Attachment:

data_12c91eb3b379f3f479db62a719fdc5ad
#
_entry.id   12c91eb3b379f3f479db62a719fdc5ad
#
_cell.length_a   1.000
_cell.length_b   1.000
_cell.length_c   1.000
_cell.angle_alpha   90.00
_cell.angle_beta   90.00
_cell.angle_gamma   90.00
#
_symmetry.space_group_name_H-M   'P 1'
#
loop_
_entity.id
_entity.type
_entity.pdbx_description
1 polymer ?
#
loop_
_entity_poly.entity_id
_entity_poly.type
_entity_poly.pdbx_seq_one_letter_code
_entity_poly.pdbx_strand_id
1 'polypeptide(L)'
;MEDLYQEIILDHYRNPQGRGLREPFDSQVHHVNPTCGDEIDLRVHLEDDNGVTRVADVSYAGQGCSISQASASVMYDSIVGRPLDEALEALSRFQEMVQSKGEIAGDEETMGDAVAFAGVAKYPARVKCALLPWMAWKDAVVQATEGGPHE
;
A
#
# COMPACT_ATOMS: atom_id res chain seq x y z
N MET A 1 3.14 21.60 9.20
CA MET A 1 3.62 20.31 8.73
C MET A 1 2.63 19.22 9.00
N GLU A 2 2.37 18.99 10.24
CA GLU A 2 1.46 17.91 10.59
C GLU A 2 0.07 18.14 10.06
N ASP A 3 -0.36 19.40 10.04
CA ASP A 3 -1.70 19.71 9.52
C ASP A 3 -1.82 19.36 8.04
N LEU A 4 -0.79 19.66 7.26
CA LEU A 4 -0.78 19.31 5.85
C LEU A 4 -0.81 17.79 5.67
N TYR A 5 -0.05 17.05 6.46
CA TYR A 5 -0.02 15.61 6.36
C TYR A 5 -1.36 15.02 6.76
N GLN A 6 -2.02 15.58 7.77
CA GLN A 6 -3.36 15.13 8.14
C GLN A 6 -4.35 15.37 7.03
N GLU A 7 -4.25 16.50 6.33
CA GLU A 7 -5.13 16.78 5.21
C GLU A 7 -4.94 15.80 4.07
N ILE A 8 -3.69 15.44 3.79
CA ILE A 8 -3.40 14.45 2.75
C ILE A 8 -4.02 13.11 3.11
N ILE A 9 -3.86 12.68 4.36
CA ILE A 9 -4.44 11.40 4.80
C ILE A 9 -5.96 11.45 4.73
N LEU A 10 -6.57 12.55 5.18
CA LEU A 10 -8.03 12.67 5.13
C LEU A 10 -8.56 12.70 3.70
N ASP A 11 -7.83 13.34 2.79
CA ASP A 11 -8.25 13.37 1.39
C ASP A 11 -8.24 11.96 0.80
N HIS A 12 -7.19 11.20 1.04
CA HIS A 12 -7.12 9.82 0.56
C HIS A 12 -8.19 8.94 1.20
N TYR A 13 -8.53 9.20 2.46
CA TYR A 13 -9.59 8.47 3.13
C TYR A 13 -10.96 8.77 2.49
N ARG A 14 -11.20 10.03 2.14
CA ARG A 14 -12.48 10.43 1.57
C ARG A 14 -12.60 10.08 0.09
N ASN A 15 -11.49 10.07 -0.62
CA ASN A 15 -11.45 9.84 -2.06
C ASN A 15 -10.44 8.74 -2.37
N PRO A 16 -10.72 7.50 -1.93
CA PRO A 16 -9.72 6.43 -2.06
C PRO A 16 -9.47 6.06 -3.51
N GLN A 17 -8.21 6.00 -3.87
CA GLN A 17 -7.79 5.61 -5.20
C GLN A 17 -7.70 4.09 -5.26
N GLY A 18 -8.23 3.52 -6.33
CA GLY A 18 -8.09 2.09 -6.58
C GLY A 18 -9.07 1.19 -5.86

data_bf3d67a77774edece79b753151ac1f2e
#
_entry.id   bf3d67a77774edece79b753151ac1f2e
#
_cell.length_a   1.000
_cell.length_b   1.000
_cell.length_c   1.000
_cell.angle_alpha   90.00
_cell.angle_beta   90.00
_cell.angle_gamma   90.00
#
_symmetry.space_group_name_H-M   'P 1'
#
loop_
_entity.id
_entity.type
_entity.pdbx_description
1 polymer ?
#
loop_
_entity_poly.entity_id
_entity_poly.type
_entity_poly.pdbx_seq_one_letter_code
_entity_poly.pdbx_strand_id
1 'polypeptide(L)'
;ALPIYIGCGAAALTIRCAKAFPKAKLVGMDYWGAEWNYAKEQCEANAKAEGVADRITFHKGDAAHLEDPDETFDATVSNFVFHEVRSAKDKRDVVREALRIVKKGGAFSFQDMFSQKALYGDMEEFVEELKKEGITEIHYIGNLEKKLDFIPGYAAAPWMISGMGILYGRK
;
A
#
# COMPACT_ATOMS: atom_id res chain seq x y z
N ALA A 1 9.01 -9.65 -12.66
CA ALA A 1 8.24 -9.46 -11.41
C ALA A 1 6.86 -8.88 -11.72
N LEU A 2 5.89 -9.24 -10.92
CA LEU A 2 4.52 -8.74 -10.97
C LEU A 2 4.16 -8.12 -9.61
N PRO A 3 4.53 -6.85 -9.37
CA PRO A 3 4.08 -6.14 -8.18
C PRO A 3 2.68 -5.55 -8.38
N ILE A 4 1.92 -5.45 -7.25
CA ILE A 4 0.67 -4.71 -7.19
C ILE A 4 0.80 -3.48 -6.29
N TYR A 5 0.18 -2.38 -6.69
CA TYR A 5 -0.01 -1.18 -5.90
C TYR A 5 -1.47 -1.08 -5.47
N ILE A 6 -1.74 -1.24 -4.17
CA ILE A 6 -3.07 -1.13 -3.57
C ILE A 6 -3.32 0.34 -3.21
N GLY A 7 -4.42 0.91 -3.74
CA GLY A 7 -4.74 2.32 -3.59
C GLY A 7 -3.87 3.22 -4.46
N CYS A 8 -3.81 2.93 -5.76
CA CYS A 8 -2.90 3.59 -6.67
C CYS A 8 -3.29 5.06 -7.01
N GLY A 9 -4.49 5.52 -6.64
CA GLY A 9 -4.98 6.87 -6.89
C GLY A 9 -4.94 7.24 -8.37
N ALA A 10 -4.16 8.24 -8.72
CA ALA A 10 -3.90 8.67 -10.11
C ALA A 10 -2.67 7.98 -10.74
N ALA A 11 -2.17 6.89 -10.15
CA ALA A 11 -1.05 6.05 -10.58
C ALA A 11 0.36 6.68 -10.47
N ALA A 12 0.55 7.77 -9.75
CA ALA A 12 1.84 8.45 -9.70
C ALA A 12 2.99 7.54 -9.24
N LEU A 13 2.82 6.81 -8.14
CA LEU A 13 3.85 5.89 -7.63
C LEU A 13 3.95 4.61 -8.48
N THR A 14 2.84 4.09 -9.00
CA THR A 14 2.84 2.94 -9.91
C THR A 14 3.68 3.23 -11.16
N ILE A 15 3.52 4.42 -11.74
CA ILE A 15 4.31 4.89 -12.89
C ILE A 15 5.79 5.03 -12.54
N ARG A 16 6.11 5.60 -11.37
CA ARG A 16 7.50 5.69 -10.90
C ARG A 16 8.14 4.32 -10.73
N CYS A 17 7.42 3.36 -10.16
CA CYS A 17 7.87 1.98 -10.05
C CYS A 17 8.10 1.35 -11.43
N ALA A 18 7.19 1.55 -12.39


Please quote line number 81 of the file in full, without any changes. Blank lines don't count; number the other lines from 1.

C GLN A 17 -7.70 4.09 -5.26